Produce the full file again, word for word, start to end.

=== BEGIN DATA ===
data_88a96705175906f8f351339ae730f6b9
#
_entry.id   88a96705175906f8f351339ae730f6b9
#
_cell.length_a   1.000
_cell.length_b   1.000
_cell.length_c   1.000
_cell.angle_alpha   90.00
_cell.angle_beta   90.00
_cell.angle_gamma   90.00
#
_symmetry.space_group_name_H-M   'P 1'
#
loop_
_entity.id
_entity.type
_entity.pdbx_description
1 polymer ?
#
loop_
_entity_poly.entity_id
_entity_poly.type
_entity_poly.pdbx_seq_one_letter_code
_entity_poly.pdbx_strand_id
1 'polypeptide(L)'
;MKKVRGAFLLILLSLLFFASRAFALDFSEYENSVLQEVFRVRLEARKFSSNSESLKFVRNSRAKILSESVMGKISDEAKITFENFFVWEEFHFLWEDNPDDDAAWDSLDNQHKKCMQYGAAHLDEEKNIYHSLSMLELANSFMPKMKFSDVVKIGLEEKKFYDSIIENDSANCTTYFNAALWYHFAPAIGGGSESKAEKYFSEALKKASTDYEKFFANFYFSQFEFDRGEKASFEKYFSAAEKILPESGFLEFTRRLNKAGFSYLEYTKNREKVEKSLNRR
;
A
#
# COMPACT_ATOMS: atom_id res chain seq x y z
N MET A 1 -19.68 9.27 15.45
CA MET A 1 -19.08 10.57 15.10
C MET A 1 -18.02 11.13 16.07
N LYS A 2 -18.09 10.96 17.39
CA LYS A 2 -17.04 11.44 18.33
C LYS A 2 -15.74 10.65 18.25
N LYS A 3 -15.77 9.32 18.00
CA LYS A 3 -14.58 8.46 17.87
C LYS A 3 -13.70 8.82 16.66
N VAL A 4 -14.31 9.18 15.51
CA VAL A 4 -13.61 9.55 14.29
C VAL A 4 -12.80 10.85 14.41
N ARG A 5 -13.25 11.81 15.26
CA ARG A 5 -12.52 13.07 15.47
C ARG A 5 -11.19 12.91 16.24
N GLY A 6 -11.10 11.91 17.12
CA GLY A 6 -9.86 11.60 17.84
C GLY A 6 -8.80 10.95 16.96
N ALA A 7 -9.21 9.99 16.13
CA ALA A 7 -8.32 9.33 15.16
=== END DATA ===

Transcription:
data_88a96705175906f8f351339ae730f6b9
#
_entry.id   88a96705175906f8f351339ae730f6b9
#
_cell.length_a   1.000
_cell.length_b   1.000
_cell.length_c   1.000
_cell.angle_alpha   90.00
_cell.angle_beta   90.00
_cell.angle_gamma   90.00
#
_symmetry.space_group_name_H-M   'P 1'
#
loop_
_entity.id
_entity.type
_entity.pdbx_description
1 polymer ?
#
loop_
_entity_poly.entity_id
_entity_poly.type
_entity_poly.pdbx_seq_one_letter_code
_entity_poly.pdbx_strand_id
1 'polypeptide(L)'
;MKKVRGAFLLILLSLLFFASRAFALDFSEYENSVLQEVFRVRLEARKFSSNSESLKFVRNSRAKILSESVMGKISDEAKITFENFFVWEEFHFLWEDNPDDDAAWDSLDNQHKKCMQYGAAHLDEEKNIYHSLSMLELANSFMPKMKFSDVVKIGLEEKKFYDSIIENDSANCTTYFNAALWYHFAPAIGGGSESKAEKYFSEALKKASTDYEKFFANFYFSQFEFDRGEKASFEKYFSAAEKILPESGFLEFTRRLNKAGFSYLEYTKNREKVEKSLNRR
;
A
#
# COMPACT_ATOMS: atom_id res chain seq x y z
N MET A 1 -19.68 9.27 15.45
CA MET A 1 -19.08 10.57 15.10
C MET A 1 -18.02 11.13 16.07
N LYS A 2 -18.09 10.96 17.39
CA LYS A 2 -17.04 11.44 18.33
C LYS A 2 -15.74 10.65 18.25
N LYS A 3 -15.77 9.32 18.00
CA LYS A 3 -14.58 8.46 17.87
C LYS A 3 -13.70 8.82 16.66
N VAL A 4 -14.31 9.18 15.51
CA VAL A 4 -13.61 9.55 14.29
C VAL A 4 -12.80 10.85 14.41
N ARG A 5 -13.25 11.81 15.26
CA ARG A 5 -12.52 13.07 15.47
C ARG A 5 -11.19 12.91 16.24
N GLY A 6 -11.10 11.91 17.12
CA GLY A 6 -9.86 11.60 17.84
C GLY A 6 -8.80 10.95 16.96
N ALA A 7 -9.21 9.99 16.13
CA ALA A 7 -8.32 9.33 15.16